Shafee mounts pressure on Nurul, ripping credibility to shreds


The trial of the suit between National Feedlot Corporation Sdn Bhd (NFCorp) and its chairman Datuk Dr Mohamad Salleh Ismail (Plaintiffs) against Lembah Pantai MP and PKR vice president Nurul Izzah Anwar and Parti Keadilan Rakyat (Defendants) entered its second day today at the High Court at Kuala Lumpur before Judge Datuk Hue Siew Kheng.

In the cross examination, Nurul buckled under pressure to admit she had not attempted nor verified the banking information revealed by her counterpart PKR strategy director Rafiizi Ramli if it was in fact loan account documents.

“Common decency dictates that you should. Why didn’t you,” questioned lead counsel for the plaintiffs Tan Sri Dr Muhammad Shafee Abdullah.

For a moment Nurul had attempted to allude to having done so in investigations but admitted to court that she had not and merely presumed the bank documents were loan accounts for eight KL Eco City properties.

Nurul then gave a news conference on 7 March 2012 in which she lent credence to Rafizi Ramli’s false allegations on loans having been taken through the leveraging of a RM71.4 million government deposit placed by NFCorp at Public Bank Berhad.

Nurul’s credibility was also questioned when asked if she had evidence to prove that the RM71.4 million government deposit had been used to pledge for loans to acquire the eight KL Eco City properties. She said she had not.

Earlier Monday, NFCorp chairman Datuk Mohamad Salleh Ismail had testified that the documents were loan assessment applications to determine forced sale values. Salleh had also testified and provided evidence that a loan offer from Public Bank Berhad had been cancelled on 4 January 2012. As such, no loans exist for the KL Eco City properties.

Today, Shafee also drew the attention of the court on Nurul’s ignorance on several points in relation to the purported loans for the eight KL Eco City properties.

Shafee questioned why Nurul as an MP had not raised her concerns in parliament as she had pleaded justification of public interest as an MP in her defence but instead chose to recklessly defame at a news conference.

Nurul was also quizzed by Shafee if she was in the habit of making wrongful statements. While she had replied, “No,” Shafee drew the attention of the court that Raja Nong Chik Raja Zainal Abidin, former Federal Territories and Urban Well-being minister, had sued Nurul for statements allegedly defaming the former over the sale of land in Bukit Kiara.

It was reported that Nurul Izzah had read out a statement saying that she found that there was a mistake in her media statement given on May 4 2013, a day before the 13th general election. She said she found that her statement had affected the good name and reputation of Raja Nong Chik as a politician, accountant, businessman and as a minister as well as his family’s.

She expressed regret making the statements and promised she would not repeat them.

In his suit against Nurul and PKR, Datuk Salleh said Nurul by her statements made at that 7 March 2012 press conference acknowledging the details of the disclosure by her counterpart Rafizi and giving credence to it, had caused irreparable damage to Salleh’s reputation, credibility and standing, and which led to the collapse of the businesses of NFCorp and its related companies.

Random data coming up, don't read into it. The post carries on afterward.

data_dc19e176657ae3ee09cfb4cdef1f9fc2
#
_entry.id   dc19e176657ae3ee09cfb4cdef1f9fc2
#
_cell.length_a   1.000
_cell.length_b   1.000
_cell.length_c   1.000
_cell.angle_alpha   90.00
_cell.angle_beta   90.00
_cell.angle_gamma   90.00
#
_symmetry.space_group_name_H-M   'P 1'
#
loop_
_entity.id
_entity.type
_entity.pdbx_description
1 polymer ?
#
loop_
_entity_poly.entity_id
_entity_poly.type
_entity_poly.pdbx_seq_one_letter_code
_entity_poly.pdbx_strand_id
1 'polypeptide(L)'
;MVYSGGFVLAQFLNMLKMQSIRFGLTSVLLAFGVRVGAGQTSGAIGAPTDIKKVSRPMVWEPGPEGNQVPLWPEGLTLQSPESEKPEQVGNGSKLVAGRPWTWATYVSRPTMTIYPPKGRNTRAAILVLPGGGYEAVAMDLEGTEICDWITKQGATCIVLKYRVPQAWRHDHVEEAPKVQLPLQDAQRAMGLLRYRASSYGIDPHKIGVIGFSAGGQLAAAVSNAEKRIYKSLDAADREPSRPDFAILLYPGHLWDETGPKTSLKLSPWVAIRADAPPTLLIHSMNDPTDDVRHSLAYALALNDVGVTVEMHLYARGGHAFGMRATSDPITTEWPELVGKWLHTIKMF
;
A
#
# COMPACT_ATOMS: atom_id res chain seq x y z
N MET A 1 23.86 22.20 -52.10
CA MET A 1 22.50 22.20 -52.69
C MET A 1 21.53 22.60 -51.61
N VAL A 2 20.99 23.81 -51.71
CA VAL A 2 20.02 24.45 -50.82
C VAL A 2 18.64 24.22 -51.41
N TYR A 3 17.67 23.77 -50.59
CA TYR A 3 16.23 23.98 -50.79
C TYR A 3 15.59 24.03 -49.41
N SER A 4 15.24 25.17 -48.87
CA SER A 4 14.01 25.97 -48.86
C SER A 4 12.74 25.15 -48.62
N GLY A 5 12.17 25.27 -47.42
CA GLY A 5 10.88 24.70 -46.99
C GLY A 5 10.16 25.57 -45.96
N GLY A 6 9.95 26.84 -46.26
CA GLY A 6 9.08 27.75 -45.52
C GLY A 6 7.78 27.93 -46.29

“Nurul ought to know that as a political figure, her words would carry weight with the members of the public and therefore, she ought to have been responsible and accountable.”

The court was shown the two video news clips of the press conference held by the Defendants in which the defamation and slanders were explicitly made.

“I verily believe that the main motivation of why PKR was so actively involved and orchestrated this entire fiasco was mainly in preparation for the general elections held in 2013.

Rafizi and indeed the second defendant held nothing back in their pursuit to destroy me and the second plaintiff and its related companies.

The press release, the oral media statements and the disclosure of confidential banking information by the defendants had convinced the media to write and publish adversely of the plaintiffs, said Datuk Salleh.

This resulted in immense public outrage arising from the subsequent news reports on the Internet news portals, mainstream newspapers, radio and television, blogs and tweets, all of which alarmed the government and authorities.

The court was also shown a sampling of some of the damaging headlines and news contents resulting from the press conference given by the defendants. Some 110 news stories had evolved as a result of the press conference and disclosures.

This, he said, resulted in him being charged in court five days later, his funds and assets seized and frozen by the authorities, and his entire businesses crippled and collapsed.

NFCorp, Datuk Salleh said, had taken a RM250 million loan to operate the business and not as claimed by Nurul, “dibiayai sepenuhnya oleh Kerajaan Malaysia.”

At the outset, the Defendants had alleged that the plaintiffs were “in a mess”. They had taken the Auditor General’s Audit Report of 2010 and abused it by lying, distorting and misrepresenting the information by the Auditor General to the media, government and general public.

Auditor General Tan Sri Dato’ Setia Ambrin Buang in a press statement and in a letter to NFCorp on 25 January 2012, had clarified that the Jabatan Audit Negara did not audit private limited companies.

Tan Sri Ambrin said NFCorp was never audited by his department. He also underscored the fact that he had never said NFCorp was “in a mess”.

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